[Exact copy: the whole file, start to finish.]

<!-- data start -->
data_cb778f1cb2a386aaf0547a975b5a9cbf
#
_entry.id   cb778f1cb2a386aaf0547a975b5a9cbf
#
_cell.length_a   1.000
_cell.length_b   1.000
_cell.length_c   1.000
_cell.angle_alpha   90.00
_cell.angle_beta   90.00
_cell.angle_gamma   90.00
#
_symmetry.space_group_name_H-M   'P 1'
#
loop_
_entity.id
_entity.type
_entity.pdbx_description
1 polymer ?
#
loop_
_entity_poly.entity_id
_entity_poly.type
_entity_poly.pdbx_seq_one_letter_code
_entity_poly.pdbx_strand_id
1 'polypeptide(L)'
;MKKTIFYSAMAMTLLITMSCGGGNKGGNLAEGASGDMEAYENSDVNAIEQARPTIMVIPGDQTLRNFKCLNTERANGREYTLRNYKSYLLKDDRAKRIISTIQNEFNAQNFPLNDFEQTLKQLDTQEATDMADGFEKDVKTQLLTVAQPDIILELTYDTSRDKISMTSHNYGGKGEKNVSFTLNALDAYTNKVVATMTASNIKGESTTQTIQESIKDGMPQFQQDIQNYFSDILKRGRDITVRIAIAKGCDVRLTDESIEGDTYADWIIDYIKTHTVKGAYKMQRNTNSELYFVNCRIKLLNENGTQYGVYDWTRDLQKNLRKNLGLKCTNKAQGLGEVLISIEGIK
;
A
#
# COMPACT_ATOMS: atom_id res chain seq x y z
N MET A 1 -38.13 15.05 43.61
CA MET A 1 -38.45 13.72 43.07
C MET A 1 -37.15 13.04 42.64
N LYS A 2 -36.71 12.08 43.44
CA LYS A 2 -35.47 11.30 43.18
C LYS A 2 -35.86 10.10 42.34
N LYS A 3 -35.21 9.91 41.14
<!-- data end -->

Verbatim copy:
data_cb778f1cb2a386aaf0547a975b5a9cbf
#
_entry.id   cb778f1cb2a386aaf0547a975b5a9cbf
#
_cell.length_a   1.000
_cell.length_b   1.000
_cell.length_c   1.000
_cell.angle_alpha   90.00
_cell.angle_beta   90.00
_cell.angle_gamma   90.00
#
_symmetry.space_group_name_H-M   'P 1'
#
loop_
_entity.id
_entity.type
_entity.pdbx_description
1 polymer ?
#
loop_
_entity_poly.entity_id
_entity_poly.type
_entity_poly.pdbx_seq_one_letter_code
_entity_poly.pdbx_strand_id
1 'polypeptide(L)'
;MKKTIFYSAMAMTLLITMSCGGGNKGGNLAEGASGDMEAYENSDVNAIEQARPTIMVIPGDQTLRNFKCLNTERANGREYTLRNYKSYLLKDDRAKRIISTIQNEFNAQNFPLNDFEQTLKQLDTQEATDMADGFEKDVKTQLLTVAQPDIILELTYDTSRDKISMTSHNYGGKGEKNVSFTLNALDAYTNKVVATMTASNIKGESTTQTIQESIKDGMPQFQQDIQNYFSDILKRGRDITVRIAIAKGCDVRLTDESIEGDTYADWIIDYIKTHTVKGAYKMQRNTNSELYFVNCRIKLLNENGTQYGVYDWTRDLQKNLRKNLGLKCTNKAQGLGEVLISIEGIK
;
A
#
# COMPACT_ATOMS: atom_id res chain seq x y z
N MET A 1 -38.13 15.05 43.61
CA MET A 1 -38.45 13.72 43.07
C MET A 1 -37.15 13.04 42.64
N LYS A 2 -36.71 12.08 43.44
CA LYS A 2 -35.47 11.30 43.18
C LYS A 2 -35.86 10.10 42.34
N LYS A 3 -35.21 9.91 41.14